Hitting the Wall and Bouncing off.

It was the end of  a heavy week, and I felt smashed.  I would have touched base with Serena over the Queen’s Birthday long weekend… I miss you so much. We probably would have gone to see a movie, then ventured to the park with takeaway coffee. We would have giggled and talked about a myriad of things, completely unrelated.

Sunday, I went to a Biggest Morning Tea to raise funds for the Cancer Council. My friend’s home was awash with balloons, bobbing at the ceiling. Bright yellow, they represented those we have lost to cancer. Bright yellow, like sunshine and trilling canaries and everything hopeful. It was a solemn moment, writing messages and names onto the balloons.

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We then released the balloons into the air.
We then released the balloons into the air.

Cancer may have threatened the lives of our loved ones, and taken some beautiful people away, but it can never steal the fight against this bastard of a disease. We will continue to fight you, smite you, sneer at you.

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The event raised over a $1,000 and I know that as long as there are people willing to stand up to you, the battle shall one day be won. I once toured the Children’s Cancer Institute. I saw young researchers crouched over cramped desks in stuffy rooms without windows. They were working twelve-hour days, and their commitment was without end. One day you will be no more, but their names shall be written in the annals of time. When I hit the wall, overwhelmed by how many I love are seriously ill, flattened by grief over the loved ones lost, I think of these researchers. I think of a young cancer patient I know who was part of a trial and whose cancer has retreated rather than advanced. To know what is happening behind the scenes-to have seen it with your own eyes-is a wondrous thing.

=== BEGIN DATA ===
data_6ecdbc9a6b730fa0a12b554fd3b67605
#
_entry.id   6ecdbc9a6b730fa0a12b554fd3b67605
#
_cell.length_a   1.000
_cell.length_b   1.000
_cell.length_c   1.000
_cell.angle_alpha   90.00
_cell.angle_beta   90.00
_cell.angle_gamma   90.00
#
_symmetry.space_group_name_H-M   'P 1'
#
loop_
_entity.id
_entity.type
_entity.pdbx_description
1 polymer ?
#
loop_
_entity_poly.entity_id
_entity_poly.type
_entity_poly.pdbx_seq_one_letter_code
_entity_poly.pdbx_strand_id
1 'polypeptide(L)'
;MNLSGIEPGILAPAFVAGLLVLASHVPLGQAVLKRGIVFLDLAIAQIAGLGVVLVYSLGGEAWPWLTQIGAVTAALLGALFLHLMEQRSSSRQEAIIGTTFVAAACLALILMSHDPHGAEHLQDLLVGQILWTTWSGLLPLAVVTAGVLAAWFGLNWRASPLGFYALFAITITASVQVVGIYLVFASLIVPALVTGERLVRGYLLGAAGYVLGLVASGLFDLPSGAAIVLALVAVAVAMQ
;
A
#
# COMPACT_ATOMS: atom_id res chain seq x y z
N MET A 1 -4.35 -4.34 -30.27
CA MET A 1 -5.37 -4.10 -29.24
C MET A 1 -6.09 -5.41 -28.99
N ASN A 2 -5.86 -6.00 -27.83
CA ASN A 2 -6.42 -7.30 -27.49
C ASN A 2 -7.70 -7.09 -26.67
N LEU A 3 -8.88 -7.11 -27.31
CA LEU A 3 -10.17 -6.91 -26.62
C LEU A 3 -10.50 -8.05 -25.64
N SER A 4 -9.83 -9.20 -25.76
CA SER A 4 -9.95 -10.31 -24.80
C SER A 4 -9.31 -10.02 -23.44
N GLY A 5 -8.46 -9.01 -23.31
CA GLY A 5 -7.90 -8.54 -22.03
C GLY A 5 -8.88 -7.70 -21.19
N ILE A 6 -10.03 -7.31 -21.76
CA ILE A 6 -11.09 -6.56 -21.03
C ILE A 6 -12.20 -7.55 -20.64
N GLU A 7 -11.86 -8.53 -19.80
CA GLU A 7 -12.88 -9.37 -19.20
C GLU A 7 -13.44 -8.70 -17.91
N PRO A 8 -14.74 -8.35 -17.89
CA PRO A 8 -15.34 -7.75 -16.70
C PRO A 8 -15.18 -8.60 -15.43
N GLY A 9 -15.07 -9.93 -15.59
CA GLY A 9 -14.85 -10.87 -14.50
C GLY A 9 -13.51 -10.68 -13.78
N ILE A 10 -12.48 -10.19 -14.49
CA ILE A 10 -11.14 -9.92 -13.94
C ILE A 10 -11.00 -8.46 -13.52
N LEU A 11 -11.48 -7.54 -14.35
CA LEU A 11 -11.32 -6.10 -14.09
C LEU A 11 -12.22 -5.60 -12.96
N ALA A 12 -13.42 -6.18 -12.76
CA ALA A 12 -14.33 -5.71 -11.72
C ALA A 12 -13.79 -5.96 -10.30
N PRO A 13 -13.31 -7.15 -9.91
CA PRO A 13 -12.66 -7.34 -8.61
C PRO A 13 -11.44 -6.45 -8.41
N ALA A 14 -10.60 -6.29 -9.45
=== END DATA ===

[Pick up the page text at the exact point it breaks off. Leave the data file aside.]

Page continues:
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5 thoughts on “Hitting the Wall and Bouncing off.

  1. This is a wonderful thing and it is very cool that your friend was able to hold the event in her yard. It must have been magical when the balloons were set free and floated up. I am getting teary eyed picturing that.
    Is that your beautiful daughter. She looks like my 18 year old , but younger. The long lovely waving hair is the same.
    Love,
    Annie

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  2. Cancer has been all too real in my life, having taken my youngest brother when he was in his 30’s and then my husband. I hope and pray for advances in finding a cure and I admire your contributions to the cause.

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      1. Thanks. It was some time ago and we have grieved and adjusted, but it is such a hard thing to deal with. We are fine but I would be delighted to know that people can be spared the ordeal.

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